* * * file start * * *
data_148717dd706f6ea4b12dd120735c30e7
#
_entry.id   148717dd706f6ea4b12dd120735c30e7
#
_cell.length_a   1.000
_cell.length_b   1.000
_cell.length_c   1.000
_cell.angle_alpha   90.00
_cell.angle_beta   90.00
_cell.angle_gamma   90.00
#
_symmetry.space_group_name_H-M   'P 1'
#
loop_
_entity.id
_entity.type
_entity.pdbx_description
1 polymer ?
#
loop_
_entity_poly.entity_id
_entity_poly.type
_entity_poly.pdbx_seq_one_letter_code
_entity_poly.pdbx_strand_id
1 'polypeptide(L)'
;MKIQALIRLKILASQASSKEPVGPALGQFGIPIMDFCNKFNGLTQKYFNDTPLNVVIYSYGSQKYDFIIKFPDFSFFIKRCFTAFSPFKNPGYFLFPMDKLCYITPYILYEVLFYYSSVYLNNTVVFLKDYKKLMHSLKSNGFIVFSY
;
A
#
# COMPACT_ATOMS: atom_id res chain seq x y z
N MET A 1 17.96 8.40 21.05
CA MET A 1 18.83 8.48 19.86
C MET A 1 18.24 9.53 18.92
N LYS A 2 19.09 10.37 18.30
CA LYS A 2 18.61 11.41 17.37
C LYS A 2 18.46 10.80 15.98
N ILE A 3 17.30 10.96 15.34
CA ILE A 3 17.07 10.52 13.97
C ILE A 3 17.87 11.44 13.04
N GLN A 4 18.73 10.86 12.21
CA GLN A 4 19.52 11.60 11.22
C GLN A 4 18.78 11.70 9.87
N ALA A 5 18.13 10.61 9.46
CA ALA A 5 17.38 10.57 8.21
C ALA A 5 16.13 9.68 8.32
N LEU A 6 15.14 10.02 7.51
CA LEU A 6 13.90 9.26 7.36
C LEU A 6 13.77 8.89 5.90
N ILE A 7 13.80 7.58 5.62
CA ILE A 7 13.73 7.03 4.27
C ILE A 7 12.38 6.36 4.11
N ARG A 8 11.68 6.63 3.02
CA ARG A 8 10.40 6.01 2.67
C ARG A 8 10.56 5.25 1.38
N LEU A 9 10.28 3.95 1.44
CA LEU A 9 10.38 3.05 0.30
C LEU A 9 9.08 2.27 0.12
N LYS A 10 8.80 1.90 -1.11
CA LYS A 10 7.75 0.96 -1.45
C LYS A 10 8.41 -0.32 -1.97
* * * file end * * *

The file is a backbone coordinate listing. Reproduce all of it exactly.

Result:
data_148717dd706f6ea4b12dd120735c30e7
#
_entry.id   148717dd706f6ea4b12dd120735c30e7
#
_cell.length_a   1.000
_cell.length_b   1.000
_cell.length_c   1.000
_cell.angle_alpha   90.00
_cell.angle_beta   90.00
_cell.angle_gamma   90.00
#
_symmetry.space_group_name_H-M   'P 1'
#
loop_
_entity.id
_entity.type
_entity.pdbx_description
1 polymer ?
#
loop_
_entity_poly.entity_id
_entity_poly.type
_entity_poly.pdbx_seq_one_letter_code
_entity_poly.pdbx_strand_id
1 'polypeptide(L)'
;MKIQALIRLKILASQASSKEPVGPALGQFGIPIMDFCNKFNGLTQKYFNDTPLNVVIYSYGSQKYDFIIKFPDFSFFIKRCFTAFSPFKNPGYFLFPMDKLCYITPYILYEVLFYYSSVYLNNTVVFLKDYKKLMHSLKSNGFIVFSY
;
A
#
# COMPACT_ATOMS: atom_id res chain seq x y z
N MET A 1 17.96 8.40 21.05
CA MET A 1 18.83 8.48 19.86
C MET A 1 18.24 9.53 18.92
N LYS A 2 19.09 10.37 18.30
CA LYS A 2 18.61 11.41 17.37
C LYS A 2 18.46 10.80 15.98
N ILE A 3 17.30 10.96 15.34
CA ILE A 3 17.07 10.52 13.97
C ILE A 3 17.87 11.44 13.04
N GLN A 4 18.73 10.86 12.21
CA GLN A 4 19.52 11.60 11.22
C GLN A 4 18.78 11.70 9.87
N ALA A 5 18.13 10.61 9.46
CA ALA A 5 17.38 10.57 8.21
C ALA A 5 16.13 9.68 8.32
N LEU A 6 15.14 10.02 7.51
CA LEU A 6 13.90 9.26 7.36
C LEU A 6 13.77 8.89 5.90
N ILE A 7 13.80 7.58 5.62
CA ILE A 7 13.73 7.03 4.27
C ILE A 7 12.38 6.36 4.11
N ARG A 8 11.68 6.63 3.02
CA ARG A 8 10.40 6.01 2.67
C ARG A 8 10.56 5.25 1.38
N LEU A 9 10.28 3.95 1.44
CA LEU A 9 10.38 3.05 0.30
C LEU A 9 9.08 2.27 0.12
N LYS A 10 8.80 1.90 -1.11
CA LYS A 10 7.75 0.96 -1.45
C LYS A 10 8.41 -0.32 -1.97